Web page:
The other day I left our home to go to the airport and eventually to our apartment in Bangkok where I am now bivouacked for several weeks to tend to business here. We called a car service that we use regularly for the transport to the airport. The usual driver is a hearty pleasant fellow and we have referred him to friends and colleagues looking for a similar door to door service to and from the airport. I suspect we aren't the only ones to have referred clients and his business has grown to the point that he is not always the one who picks me up anymore. Occasionally his older brother is the designated driver and the day I left it was he that appeared at our driveway. Now this fellow is not quite as cheerful on the exterior as his younger brother but he is talkative and inevitably the talk turns to what is wrong in the world today. He likes to complain about the imported labor in Malaysia. You see, Malaysia, for whatever reason, cannot supply enough skilled or semi skilled labor to the factories here. So through various schemes, the labor pool is supplemented by thousands and thousands of Indonesians, Bangladeshis, Burmese, Cambodian, and Philippine people. These are countries where wages are extremely low and job availability lower still. People from these Third (and a half) world countries are quite literally forced by their circumstances to seek jobs elsewhere in hopes of supporting family back home. It is a subject that I am learning more about, as some of the larger manufacturers in my industry use this imported labor on a large scale. They have to. There are not enough local people that are willing (or able) to do the work. Some of the work I am doing presently is designed to spread the adoption of a corporate code of conduct that would lead to policies that protect the rights and fair treatment of all workers here, (as well as enhance the corporate's citizenship record). Some of the things we are learning about how these imported laborers are treated by recruiters in their country, by the labor companies here,and even by their own embassies, is scandalous but it isn't my purpose to write about that here. What I do want to mention is the vehemence of my driver and wannabe philosopher when talking about these imported workers.
From his view they are the source of most of the ills in Malaysia, including crime, littering, and a threat to the "Malay" way of life. He was especially emphatic to note that one reason we see a lot of trash in the streets of K.L. was due to the bahavior of these laborers from other places. "They act like pigs" he said, a strong statement from a Muslim man, whereby pigs are a pariah. Recognizing that particularly dangerous form of ignorance that is spiced with stubborn anger, I quieted down and let the conversation fizzle out. I chose not to tell him about the Malaysian woman sitting in the back seat of a $200K Mercedes parked at a highway rest stop that I happened to see. She was apparently changing the diaper of a child and opened the window of the big gleaming car to drop the used diaper out on to the parking lot. The fact is, you can walk all around Kuala Lumpur without seeing a single public rubbish bin. In my own upper middle class neighborhood people dump their trash at the side of the main entrance road. They do so late at night. How about all those new cars on the new highways here? I could not keep count of the times I have seen occupants toss trash out their windows. The fact is that there is little enforcement of existing littering laws here, and there is little inculcation of citizenship, or appeals to the citizenry to clean up.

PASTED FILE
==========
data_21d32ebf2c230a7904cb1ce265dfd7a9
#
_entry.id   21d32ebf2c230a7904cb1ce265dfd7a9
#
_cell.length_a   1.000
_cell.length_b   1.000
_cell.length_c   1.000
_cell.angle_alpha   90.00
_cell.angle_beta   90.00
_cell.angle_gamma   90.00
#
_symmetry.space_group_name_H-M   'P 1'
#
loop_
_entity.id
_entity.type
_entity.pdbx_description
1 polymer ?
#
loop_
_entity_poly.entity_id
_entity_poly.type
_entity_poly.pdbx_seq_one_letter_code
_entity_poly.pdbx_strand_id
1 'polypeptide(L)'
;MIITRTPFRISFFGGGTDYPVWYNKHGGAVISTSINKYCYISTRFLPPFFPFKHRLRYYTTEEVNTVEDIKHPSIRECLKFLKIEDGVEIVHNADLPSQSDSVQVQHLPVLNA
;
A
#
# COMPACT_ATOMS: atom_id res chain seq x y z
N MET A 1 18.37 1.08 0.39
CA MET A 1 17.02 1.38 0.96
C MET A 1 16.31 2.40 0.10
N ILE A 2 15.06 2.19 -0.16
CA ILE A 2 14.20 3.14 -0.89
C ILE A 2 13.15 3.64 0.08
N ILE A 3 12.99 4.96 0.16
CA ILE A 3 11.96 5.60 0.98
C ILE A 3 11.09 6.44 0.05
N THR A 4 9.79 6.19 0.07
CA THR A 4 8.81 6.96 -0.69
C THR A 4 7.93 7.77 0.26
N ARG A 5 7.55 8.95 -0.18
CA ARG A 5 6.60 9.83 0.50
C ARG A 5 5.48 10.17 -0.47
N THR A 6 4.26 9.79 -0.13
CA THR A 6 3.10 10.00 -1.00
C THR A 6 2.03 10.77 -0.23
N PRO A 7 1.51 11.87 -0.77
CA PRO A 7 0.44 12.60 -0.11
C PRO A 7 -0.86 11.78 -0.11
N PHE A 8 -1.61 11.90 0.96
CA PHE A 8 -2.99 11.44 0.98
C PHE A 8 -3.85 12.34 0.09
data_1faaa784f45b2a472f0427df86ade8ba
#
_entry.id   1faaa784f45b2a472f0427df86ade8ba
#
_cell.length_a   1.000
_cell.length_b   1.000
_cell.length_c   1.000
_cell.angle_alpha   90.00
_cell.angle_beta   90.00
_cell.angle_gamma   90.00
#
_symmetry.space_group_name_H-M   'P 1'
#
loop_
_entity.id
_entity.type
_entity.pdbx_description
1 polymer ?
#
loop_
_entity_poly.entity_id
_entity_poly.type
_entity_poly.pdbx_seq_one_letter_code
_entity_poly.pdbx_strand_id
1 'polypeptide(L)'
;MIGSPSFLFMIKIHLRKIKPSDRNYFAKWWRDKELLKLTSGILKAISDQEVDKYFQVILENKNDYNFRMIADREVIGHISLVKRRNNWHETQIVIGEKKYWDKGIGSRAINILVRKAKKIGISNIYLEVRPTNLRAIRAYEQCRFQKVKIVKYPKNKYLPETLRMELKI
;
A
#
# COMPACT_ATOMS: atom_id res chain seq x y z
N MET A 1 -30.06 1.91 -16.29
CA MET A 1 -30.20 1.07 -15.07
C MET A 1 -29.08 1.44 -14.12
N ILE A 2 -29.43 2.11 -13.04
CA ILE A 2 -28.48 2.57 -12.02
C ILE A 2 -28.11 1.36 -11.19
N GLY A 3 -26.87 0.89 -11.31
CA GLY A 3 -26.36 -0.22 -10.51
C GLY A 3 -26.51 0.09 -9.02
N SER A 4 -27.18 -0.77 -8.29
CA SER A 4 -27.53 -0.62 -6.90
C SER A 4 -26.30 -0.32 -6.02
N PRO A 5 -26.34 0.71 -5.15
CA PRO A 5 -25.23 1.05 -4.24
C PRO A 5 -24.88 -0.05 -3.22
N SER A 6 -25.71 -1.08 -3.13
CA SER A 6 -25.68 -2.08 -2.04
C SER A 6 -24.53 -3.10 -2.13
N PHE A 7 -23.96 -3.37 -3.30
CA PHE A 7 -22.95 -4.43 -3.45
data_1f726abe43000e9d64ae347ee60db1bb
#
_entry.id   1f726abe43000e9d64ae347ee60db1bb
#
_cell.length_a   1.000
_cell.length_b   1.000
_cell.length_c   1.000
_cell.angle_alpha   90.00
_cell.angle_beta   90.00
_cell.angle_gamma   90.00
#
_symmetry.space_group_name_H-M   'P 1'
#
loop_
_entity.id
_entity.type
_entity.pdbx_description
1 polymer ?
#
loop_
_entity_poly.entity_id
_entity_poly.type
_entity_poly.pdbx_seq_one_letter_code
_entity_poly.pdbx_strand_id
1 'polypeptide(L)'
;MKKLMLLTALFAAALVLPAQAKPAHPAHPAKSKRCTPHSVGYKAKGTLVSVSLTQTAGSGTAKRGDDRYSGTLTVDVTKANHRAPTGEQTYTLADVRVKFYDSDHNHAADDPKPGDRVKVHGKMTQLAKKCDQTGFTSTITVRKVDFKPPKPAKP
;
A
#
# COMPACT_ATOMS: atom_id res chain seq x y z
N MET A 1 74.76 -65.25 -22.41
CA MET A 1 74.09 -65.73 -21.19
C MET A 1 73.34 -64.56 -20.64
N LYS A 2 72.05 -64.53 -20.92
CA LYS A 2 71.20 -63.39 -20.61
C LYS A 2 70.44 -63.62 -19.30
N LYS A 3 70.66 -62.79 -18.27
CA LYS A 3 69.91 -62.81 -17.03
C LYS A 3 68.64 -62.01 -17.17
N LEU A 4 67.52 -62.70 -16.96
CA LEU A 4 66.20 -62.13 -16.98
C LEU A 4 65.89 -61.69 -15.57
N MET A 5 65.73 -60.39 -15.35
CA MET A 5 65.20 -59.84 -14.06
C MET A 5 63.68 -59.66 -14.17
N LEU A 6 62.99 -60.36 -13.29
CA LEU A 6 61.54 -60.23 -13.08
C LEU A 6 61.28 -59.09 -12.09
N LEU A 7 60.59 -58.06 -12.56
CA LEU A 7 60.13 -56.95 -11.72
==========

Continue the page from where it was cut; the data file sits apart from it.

Getting back to his remarks, what a common and repeated theme, I thought. Blame the outsiders for every social ill you can imagine, and in so focusing, avoid the responsibility of curing your own trangressions.
Seems that everybody these days wants somebody to blame. I suspect that if you were to root into the causes of each hot spot on this map you would discover a similar type of thinking.